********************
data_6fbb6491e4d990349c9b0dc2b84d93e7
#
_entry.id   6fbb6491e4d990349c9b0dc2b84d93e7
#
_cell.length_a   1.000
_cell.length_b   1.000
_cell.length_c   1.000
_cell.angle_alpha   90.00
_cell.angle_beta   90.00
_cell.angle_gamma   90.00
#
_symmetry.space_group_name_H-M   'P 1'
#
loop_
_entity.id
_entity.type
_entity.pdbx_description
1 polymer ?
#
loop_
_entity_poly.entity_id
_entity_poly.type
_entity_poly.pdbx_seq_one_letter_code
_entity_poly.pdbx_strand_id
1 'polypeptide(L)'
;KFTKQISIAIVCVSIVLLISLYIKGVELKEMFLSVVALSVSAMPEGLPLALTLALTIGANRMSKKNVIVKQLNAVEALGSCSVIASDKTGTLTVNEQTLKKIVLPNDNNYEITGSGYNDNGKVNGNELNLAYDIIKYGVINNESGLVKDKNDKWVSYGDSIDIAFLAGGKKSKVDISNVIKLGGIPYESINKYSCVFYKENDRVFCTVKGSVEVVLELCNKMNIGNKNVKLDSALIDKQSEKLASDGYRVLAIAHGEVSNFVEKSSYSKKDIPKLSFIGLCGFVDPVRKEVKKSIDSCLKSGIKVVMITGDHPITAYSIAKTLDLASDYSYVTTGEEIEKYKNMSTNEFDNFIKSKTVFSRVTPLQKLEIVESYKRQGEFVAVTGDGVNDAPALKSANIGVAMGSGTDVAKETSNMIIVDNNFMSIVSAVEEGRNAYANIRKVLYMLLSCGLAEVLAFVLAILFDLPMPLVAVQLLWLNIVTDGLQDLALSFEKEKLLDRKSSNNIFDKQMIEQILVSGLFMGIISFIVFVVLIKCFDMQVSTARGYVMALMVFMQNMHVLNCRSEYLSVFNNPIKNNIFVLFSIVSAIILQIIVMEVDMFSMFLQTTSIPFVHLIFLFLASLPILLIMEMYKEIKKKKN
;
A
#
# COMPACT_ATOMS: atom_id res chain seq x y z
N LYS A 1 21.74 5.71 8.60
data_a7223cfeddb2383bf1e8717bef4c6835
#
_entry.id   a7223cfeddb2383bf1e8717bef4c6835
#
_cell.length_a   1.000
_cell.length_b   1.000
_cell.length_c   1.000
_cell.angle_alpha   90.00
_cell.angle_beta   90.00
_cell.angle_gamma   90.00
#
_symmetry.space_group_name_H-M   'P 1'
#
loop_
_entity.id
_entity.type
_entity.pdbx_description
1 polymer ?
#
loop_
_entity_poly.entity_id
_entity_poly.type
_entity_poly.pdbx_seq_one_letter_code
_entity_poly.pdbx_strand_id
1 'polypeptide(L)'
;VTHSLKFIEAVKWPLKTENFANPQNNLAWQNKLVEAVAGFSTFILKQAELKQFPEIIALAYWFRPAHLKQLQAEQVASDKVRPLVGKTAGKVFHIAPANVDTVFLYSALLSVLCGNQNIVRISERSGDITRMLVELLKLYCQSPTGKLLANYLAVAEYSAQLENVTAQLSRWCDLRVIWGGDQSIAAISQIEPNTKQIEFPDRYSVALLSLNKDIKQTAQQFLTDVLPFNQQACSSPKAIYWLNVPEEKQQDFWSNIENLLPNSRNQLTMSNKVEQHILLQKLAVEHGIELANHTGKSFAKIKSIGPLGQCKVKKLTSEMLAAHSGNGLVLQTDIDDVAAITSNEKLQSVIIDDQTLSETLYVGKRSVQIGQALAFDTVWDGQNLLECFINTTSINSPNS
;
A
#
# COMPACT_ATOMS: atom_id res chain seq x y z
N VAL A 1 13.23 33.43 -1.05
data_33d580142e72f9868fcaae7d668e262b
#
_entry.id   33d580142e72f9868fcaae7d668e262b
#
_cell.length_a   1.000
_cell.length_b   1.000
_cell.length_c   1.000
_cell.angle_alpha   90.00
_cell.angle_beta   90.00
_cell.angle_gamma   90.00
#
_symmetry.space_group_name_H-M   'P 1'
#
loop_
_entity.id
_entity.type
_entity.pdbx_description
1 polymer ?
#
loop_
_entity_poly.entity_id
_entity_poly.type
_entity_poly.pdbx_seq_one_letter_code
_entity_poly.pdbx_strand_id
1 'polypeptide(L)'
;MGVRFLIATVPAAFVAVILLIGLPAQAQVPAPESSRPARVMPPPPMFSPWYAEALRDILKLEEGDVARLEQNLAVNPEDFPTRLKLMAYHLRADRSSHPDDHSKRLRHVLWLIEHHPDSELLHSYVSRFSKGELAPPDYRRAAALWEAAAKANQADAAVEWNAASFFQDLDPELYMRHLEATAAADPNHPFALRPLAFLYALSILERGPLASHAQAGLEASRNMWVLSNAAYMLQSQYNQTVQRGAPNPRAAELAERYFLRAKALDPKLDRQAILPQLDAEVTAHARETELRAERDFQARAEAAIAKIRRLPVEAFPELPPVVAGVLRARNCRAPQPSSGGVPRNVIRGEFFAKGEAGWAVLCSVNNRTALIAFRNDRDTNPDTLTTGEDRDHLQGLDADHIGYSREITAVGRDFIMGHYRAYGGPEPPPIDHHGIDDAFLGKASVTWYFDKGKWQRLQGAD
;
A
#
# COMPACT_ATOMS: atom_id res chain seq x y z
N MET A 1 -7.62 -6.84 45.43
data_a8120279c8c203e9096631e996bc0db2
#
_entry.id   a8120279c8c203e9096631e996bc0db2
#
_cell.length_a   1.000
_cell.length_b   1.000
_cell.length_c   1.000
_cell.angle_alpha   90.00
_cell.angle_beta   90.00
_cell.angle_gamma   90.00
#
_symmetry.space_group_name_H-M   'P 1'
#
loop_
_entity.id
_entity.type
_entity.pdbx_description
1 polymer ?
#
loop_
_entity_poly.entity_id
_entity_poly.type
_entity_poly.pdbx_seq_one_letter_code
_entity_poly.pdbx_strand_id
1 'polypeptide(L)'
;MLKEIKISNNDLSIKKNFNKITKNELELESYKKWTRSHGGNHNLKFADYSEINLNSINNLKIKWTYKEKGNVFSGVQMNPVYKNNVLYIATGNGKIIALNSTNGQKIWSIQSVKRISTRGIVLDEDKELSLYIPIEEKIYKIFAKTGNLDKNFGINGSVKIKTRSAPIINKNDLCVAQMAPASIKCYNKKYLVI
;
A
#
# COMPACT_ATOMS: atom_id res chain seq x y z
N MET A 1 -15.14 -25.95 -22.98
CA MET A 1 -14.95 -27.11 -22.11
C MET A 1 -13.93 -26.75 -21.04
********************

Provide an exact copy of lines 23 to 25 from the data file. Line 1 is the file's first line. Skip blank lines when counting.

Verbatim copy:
_entity_poly.pdbx_seq_one_letter_code
_entity_poly.pdbx_strand_id
1 'polypeptide(L)'